The 30 minutes to charge a battery with 80% of its capacity is quit common. Nothing new here (except the size of the battery and current needed).

Work as designed. We charge at home daily to 80%, do trip charges and use superchargers when doing long distance trips. Nothing wierd going on, all working as expected, loving it since 32k miles ago in May 2016. If I ever have a doubt about elon’s vision and execution all I have to do is take a ride in our Model X90D. This stuff is for real and so much better than what it replaced.

There is a ride service company (Tesloop) that uses superchargers for their Tesla Model S’s back and forth from LA to LV. They are seeing 6% degradation after 200K miles.


On top of that, Tesla’s research has come up with batteries that will more than double cell life that should be ready for production by the time the Semi goes into production:


All signs point to there being no problem with battery life.

Teamsters will not let this happen….believe me!

Because they prefer to pay more to do their job everyday??

I’m sure we will have to add Teamster trolls to the long list of types of trolls who mindlessly bash Tesla. They will be shoulder to shoulder with the H2 Fuel Cell trolls, the National Automobile Dealers Association member trolls, the oil industry trolls, the ICE car fanatic trolls, the TSLA shorter trolls, etc.

Progress has always had critics who have to be brought along kicking and screaming. Soon after the Titanic sunk, the Church of England called for a 10 year “rest” in new inventions. They said that there were too many new things for people to learn, and that a break from new inventions for 10 years would give people time to catch up.

Even the Church of England couldn’t stop progress though. And neither will the Teamsters, or any of the other trolls. No matter what they do or say, Tesla will just keep building EV’s. Their actions are futile, and will no more hold back progress than bailing out the ocean with a tin cup.

Mass adoption of autonomous electric vehicles powered through a renewable based infrastructure is going to eliminate many jobs, and destroy the economies of several terrorist countries. Lots of people have an interest in keeping the status quo, no matter how stupid it is.

“Teamsters will not let this happen… believe me!”

No doubt their opposition will be every bit as effective as the Luddites’ opposition to power looms. Which is to say… not!

Economic forces are irresistible. They brought down the Soviet Union, and they can certainly bring down even the most powerful union.

I am very hopeful that electric trucks will take off quickly. Electric passenger cars have been around almost seven years and have yet to attain market share that wouldn’t be confused with a rounding error, but trucks run at a much higher duty cycle, are far dirtier, and are controlled by fleets. Thus, ZEV powertrains in trucking have the potential to significantly move the needle, and quicky.

Tesla has less than 100 orders, Nikola has more than 1000.

And how many weeks more has the Nicola order book been open?
You need to find better reasons to denegrate things than that.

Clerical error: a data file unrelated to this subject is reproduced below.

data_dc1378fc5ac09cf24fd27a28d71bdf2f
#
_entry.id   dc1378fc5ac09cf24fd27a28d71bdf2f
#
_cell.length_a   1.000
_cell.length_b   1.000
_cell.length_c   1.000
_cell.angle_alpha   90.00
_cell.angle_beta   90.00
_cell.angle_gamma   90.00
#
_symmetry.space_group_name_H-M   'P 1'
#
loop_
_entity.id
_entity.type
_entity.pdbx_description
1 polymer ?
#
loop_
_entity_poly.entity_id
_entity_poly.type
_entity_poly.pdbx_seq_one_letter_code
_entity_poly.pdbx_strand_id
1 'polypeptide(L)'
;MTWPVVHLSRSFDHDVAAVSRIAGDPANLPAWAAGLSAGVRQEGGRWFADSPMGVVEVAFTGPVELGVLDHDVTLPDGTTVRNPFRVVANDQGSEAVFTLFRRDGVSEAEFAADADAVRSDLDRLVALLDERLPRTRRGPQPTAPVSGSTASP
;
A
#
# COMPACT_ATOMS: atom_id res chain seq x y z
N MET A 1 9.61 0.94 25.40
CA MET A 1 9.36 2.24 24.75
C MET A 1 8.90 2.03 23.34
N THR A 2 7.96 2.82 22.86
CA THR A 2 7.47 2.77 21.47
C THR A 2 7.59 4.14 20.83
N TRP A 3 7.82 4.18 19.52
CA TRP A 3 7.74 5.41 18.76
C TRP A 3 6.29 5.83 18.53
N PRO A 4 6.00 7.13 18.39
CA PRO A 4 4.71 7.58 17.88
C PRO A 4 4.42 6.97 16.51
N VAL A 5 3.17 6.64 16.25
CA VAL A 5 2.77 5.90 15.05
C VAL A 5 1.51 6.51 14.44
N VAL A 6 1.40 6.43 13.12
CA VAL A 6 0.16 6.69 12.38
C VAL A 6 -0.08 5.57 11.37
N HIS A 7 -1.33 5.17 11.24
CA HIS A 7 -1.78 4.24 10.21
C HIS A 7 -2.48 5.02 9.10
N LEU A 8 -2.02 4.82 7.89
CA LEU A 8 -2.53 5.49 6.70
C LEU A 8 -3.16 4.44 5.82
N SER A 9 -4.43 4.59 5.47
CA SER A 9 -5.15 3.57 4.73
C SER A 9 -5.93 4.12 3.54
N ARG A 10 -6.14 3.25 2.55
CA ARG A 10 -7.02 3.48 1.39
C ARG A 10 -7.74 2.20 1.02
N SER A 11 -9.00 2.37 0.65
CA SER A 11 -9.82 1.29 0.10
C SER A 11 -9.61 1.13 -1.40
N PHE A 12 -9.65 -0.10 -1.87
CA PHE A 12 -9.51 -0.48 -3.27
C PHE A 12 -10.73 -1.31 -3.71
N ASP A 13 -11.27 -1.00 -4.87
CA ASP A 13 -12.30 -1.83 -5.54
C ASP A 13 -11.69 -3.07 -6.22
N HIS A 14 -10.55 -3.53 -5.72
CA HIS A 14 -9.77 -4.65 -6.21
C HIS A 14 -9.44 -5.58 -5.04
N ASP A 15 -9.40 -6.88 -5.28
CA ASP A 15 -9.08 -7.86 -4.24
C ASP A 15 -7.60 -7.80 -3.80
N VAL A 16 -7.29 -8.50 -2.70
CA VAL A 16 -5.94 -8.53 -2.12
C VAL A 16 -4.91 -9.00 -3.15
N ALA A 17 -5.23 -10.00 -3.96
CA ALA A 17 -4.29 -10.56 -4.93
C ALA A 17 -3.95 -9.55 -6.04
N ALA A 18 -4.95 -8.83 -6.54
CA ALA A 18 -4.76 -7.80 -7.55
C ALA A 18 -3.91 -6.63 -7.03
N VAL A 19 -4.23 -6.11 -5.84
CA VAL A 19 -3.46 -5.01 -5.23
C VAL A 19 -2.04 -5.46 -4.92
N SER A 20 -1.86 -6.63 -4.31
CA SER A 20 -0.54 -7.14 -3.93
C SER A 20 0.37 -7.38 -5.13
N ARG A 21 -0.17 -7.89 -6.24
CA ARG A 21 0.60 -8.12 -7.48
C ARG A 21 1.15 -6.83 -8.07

Nikola is probably going to loose some of those orders when Tesla Semi deliveries start, and the Megachargers get built faster than Hydrogen stations can even break ground.

Nikola actually has more than 10,000 orders, will Tesla have that many in the coming year?

1. You said 1000 orders elsewhere. Having trouble deciding how much to exaggerate, are you?

2. I doubt Nikola has even one actual order; they’ve just got a bunch of people showing interest. In another comment, you linked to an article showing one trucking company was interested in investing in Nikola if and when they can demonstrate their tech… which they have not done.

In any case, there is no reason for Tesla to be worried about any competition from a “fool cell” semi truck, any more than it’s worried about competition for the Model S, Model X, or Model 3 from the Toyota Mirai.


Nikola CLAIMS thousands of orders yet not one single company has come forth to verify their claim?

Unlike Tesla, Nikola has zero experience manufacturing anything and has no factory or production workers yet.

So, Nikola is starting from a dead stop whereas Tesla has 2 large and expanding factories now and thousands of production workers and engineers now.

For refueling, Tesla can also rely on the already in place electrical grid while rapidly installing solar and batteries whereas Nikola has to build from scratch its EXTREMELY EXPENSIVE and HIGHLY INEFFICIENT H2 stations that really don’t exist anywhere yet.

Advantage on all fronts goes to Tesla.

I don’t see Nikola getting anywhere with this unless its Big Oil backers want to heavily subsidize it or they can get the public to subsidize it.

The fact that Nikola has more than 10,000 orders WITHOUT a huge Fremont plant nor the gigafactory speaks volumes.

They have “reservations” without a financial commitment.
Unlike the Tesla reservations of $5000,- and I think the advertised orders are really that, orders and not non-commitment reservations.

Ah, alternative facts from a known troll.

He gets paid a few rubles per post.

Nikola = vaporware. Like Elio Motors.

That appears to be just more of your anti-Tesla FUD. Elsewhere you linked to an article which merely said some company “anticipated” investing in Nikola if and when they could demonstrate their technology actually works.